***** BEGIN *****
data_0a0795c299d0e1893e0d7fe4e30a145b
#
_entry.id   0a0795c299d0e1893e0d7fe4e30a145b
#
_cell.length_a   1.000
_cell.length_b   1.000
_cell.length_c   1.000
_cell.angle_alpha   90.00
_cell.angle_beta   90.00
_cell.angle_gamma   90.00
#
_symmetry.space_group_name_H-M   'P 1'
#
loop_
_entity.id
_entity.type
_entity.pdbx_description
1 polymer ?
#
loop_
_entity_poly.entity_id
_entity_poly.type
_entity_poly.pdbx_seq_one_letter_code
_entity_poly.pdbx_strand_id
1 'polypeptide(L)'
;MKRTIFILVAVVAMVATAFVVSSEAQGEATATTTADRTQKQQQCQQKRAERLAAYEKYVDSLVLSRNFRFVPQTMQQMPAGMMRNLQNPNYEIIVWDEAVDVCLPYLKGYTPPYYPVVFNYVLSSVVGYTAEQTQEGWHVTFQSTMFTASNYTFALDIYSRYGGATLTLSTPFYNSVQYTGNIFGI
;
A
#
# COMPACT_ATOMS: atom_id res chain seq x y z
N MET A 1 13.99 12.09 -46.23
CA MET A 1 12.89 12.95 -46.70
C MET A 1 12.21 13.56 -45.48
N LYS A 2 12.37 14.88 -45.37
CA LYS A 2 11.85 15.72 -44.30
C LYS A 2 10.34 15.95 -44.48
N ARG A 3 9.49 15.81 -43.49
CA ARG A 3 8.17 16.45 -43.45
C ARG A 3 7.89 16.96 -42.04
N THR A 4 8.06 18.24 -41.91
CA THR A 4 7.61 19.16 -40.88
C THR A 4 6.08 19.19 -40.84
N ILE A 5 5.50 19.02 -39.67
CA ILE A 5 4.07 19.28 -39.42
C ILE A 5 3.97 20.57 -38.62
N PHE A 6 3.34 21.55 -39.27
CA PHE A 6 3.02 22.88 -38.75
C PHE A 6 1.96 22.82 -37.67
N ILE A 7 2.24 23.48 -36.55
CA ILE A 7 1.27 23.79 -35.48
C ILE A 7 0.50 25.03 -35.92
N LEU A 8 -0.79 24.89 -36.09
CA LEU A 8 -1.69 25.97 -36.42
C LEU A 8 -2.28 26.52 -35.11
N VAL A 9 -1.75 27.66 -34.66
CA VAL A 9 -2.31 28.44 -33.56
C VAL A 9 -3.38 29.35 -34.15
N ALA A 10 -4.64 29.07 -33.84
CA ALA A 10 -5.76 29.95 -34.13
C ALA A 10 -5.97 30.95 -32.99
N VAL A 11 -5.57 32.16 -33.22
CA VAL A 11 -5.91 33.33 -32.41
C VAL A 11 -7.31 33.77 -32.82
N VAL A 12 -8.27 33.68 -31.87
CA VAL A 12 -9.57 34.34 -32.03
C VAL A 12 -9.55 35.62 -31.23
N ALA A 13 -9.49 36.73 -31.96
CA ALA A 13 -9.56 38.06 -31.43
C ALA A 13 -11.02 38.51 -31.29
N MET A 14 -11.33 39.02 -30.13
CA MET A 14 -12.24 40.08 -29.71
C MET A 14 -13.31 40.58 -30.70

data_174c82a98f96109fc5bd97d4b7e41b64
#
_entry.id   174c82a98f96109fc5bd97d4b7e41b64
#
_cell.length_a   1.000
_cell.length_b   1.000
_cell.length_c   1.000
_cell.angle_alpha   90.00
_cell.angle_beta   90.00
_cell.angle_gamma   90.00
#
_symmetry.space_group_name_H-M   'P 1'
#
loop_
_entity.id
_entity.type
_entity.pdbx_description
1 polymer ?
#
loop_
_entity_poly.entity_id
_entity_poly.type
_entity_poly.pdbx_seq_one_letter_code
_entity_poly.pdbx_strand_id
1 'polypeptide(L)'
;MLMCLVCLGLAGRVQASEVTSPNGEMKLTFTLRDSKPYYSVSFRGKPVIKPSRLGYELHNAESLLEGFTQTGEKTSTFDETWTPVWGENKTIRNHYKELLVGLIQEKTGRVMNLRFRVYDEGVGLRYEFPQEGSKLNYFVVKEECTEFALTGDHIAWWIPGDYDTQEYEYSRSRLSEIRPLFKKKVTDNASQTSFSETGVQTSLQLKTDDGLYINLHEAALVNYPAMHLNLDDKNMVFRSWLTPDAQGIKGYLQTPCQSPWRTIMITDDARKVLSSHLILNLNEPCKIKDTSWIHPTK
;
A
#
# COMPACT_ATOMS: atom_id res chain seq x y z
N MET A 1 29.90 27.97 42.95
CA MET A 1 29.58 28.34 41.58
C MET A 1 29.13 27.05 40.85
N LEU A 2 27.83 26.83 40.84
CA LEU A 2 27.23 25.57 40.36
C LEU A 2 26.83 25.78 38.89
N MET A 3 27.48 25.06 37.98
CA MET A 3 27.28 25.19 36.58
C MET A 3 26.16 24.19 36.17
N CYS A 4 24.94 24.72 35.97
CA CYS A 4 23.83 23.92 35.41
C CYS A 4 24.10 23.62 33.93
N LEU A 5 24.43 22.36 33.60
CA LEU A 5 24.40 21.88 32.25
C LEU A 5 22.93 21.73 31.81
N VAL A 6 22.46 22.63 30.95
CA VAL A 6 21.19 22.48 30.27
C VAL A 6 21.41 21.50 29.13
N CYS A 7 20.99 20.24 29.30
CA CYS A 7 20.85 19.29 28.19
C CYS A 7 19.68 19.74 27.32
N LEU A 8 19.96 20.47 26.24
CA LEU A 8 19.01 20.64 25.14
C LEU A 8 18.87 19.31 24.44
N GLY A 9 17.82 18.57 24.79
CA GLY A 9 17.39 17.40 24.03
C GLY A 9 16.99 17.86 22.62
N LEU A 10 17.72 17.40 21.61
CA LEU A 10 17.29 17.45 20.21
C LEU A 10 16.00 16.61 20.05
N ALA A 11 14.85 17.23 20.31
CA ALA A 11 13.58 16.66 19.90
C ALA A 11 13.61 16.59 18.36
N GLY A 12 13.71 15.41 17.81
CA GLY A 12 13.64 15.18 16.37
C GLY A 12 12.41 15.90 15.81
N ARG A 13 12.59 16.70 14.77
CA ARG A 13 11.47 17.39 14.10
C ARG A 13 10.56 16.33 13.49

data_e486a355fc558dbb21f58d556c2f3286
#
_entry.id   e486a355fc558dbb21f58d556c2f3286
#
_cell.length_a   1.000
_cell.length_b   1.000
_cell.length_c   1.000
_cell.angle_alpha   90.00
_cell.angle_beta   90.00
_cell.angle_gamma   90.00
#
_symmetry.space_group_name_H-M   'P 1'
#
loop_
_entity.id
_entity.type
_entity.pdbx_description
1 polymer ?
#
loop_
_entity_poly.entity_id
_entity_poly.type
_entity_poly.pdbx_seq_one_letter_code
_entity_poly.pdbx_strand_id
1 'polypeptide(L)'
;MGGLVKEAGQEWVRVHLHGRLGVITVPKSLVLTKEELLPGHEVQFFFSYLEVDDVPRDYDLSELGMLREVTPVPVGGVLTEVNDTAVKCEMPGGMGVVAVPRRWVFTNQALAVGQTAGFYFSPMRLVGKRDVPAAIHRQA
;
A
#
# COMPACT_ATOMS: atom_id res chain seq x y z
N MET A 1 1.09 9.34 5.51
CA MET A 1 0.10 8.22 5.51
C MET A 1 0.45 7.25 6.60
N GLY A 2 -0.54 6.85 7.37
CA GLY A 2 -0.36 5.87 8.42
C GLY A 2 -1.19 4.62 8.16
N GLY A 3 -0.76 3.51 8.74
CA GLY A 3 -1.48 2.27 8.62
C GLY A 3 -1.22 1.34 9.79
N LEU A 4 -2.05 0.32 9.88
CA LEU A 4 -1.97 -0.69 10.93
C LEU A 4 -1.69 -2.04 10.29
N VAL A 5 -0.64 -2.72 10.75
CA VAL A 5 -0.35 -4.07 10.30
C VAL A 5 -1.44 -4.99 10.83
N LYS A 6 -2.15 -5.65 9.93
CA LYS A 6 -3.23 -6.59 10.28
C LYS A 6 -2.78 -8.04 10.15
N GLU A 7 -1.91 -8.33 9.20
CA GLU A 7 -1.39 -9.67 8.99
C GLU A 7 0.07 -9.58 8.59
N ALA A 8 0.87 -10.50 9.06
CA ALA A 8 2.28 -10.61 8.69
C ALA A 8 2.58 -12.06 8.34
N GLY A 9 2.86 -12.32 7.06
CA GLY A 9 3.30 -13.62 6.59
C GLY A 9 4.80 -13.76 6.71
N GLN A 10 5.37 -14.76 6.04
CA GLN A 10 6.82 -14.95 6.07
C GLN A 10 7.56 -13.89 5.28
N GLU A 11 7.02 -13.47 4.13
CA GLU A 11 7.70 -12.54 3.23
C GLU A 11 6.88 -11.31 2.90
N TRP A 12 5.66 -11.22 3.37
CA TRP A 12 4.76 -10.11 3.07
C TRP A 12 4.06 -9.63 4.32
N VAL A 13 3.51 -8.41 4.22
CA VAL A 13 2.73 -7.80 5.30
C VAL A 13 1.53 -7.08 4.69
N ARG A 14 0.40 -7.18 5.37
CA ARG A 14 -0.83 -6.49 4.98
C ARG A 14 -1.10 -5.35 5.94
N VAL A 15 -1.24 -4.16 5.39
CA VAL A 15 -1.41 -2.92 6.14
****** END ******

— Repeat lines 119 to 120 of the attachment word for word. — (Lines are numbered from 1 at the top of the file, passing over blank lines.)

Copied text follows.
CA VAL A 6 21.19 22.48 30.27
C VAL A 6 21.41 21.50 29.13